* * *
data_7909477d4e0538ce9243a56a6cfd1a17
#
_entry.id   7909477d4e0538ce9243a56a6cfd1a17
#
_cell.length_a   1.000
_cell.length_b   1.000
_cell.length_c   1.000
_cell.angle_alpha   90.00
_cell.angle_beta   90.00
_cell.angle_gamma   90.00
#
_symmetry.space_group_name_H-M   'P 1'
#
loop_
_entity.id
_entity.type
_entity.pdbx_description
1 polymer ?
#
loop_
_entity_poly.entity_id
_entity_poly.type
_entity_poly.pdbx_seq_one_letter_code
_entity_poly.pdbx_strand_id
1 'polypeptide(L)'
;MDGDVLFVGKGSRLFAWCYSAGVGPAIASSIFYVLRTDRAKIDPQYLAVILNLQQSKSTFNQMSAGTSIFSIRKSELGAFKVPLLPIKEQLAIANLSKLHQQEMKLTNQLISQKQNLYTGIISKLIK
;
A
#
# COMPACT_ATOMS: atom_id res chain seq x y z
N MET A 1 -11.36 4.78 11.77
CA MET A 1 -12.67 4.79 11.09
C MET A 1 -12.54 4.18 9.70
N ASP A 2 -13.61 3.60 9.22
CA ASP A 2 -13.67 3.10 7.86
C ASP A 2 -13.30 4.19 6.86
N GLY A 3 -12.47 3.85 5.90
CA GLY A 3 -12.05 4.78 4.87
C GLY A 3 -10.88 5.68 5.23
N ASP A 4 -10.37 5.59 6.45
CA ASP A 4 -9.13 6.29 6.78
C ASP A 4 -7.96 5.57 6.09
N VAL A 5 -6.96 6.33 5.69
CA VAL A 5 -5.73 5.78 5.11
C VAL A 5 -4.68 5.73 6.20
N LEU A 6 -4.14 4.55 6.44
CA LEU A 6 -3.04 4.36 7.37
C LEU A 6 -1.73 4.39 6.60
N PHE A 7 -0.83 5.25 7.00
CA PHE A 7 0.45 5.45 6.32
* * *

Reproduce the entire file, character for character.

data_7909477d4e0538ce9243a56a6cfd1a17
#
_entry.id   7909477d4e0538ce9243a56a6cfd1a17
#
_cell.length_a   1.000
_cell.length_b   1.000
_cell.length_c   1.000
_cell.angle_alpha   90.00
_cell.angle_beta   90.00
_cell.angle_gamma   90.00
#
_symmetry.space_group_name_H-M   'P 1'
#
loop_
_entity.id
_entity.type
_entity.pdbx_description
1 polymer ?
#
loop_
_entity_poly.entity_id
_entity_poly.type
_entity_poly.pdbx_seq_one_letter_code
_entity_poly.pdbx_strand_id
1 'polypeptide(L)'
;MDGDVLFVGKGSRLFAWCYSAGVGPAIASSIFYVLRTDRAKIDPQYLAVILNLQQSKSTFNQMSAGTSIFSIRKSELGAFKVPLLPIKEQLAIANLSKLHQQEMKLTNQLISQKQNLYTGIISKLIK
;
A
#
# COMPACT_ATOMS: atom_id res chain seq x y z
N MET A 1 -11.36 4.78 11.77
CA MET A 1 -12.67 4.79 11.09
C MET A 1 -12.54 4.18 9.70
N ASP A 2 -13.61 3.60 9.22
CA ASP A 2 -13.67 3.10 7.86
C ASP A 2 -13.30 4.19 6.86
N GLY A 3 -12.47 3.85 5.90
CA GLY A 3 -12.05 4.78 4.87
C GLY A 3 -10.88 5.68 5.23
N ASP A 4 -10.37 5.59 6.45
CA ASP A 4 -9.13 6.29 6.78
C ASP A 4 -7.96 5.57 6.09
N VAL A 5 -6.96 6.33 5.69
CA VAL A 5 -5.73 5.78 5.11
C VAL A 5 -4.68 5.73 6.20
N LEU A 6 -4.14 4.55 6.44
CA LEU A 6 -3.04 4.36 7.37
C LEU A 6 -1.73 4.39 6.60
N PHE A 7 -0.83 5.25 7.00
CA PHE A 7 0.45 5.45 6.32